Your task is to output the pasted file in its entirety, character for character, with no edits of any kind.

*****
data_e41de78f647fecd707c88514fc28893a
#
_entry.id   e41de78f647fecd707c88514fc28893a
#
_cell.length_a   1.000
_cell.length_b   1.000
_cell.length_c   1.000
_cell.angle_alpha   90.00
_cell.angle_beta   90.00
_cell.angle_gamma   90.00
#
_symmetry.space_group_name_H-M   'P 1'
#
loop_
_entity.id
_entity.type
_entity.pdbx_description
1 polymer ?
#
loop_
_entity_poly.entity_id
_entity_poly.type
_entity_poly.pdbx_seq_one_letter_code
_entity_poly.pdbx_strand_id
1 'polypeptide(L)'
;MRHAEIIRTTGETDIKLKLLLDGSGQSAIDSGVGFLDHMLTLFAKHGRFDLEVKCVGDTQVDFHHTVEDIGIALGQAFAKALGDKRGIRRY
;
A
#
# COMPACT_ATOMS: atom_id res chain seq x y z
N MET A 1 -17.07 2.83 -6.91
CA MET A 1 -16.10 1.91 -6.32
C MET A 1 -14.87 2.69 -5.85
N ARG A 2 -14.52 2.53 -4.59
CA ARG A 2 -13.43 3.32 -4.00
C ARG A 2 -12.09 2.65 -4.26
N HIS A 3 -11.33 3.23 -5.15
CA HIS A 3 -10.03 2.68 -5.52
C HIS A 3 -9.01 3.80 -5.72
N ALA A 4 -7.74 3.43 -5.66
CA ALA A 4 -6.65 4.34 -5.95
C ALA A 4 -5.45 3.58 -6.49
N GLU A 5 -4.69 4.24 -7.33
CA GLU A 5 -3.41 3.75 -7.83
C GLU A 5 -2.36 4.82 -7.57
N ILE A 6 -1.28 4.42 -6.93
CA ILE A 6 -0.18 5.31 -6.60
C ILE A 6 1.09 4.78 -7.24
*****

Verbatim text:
data_e41de78f647fecd707c88514fc28893a
#
_entry.id   e41de78f647fecd707c88514fc28893a
#
_cell.length_a   1.000
_cell.length_b   1.000
_cell.length_c   1.000
_cell.angle_alpha   90.00
_cell.angle_beta   90.00
_cell.angle_gamma   90.00
#
_symmetry.space_group_name_H-M   'P 1'
#
loop_
_entity.id
_entity.type
_entity.pdbx_description
1 polymer ?
#
loop_
_entity_poly.entity_id
_entity_poly.type
_entity_poly.pdbx_seq_one_letter_code
_entity_poly.pdbx_strand_id
1 'polypeptide(L)'
;MRHAEIIRTTGETDIKLKLLLDGSGQSAIDSGVGFLDHMLTLFAKHGRFDLEVKCVGDTQVDFHHTVEDIGIALGQAFAKALGDKRGIRRY
;
A
#
# COMPACT_ATOMS: atom_id res chain seq x y z
N MET A 1 -17.07 2.83 -6.91
CA MET A 1 -16.10 1.91 -6.32
C MET A 1 -14.87 2.69 -5.85
N ARG A 2 -14.52 2.53 -4.59
CA ARG A 2 -13.43 3.32 -4.00
C ARG A 2 -12.09 2.65 -4.26
N HIS A 3 -11.33 3.23 -5.15
CA HIS A 3 -10.03 2.68 -5.52
C HIS A 3 -9.01 3.80 -5.72
N ALA A 4 -7.74 3.43 -5.66
CA ALA A 4 -6.65 4.34 -5.95
C ALA A 4 -5.45 3.58 -6.49
N GLU A 5 -4.69 4.24 -7.33
CA GLU A 5 -3.41 3.75 -7.83
C GLU A 5 -2.36 4.82 -7.57
N ILE A 6 -1.28 4.42 -6.93
CA ILE A 6 -0.18 5.31 -6.60
C ILE A 6 1.09 4.78 -7.24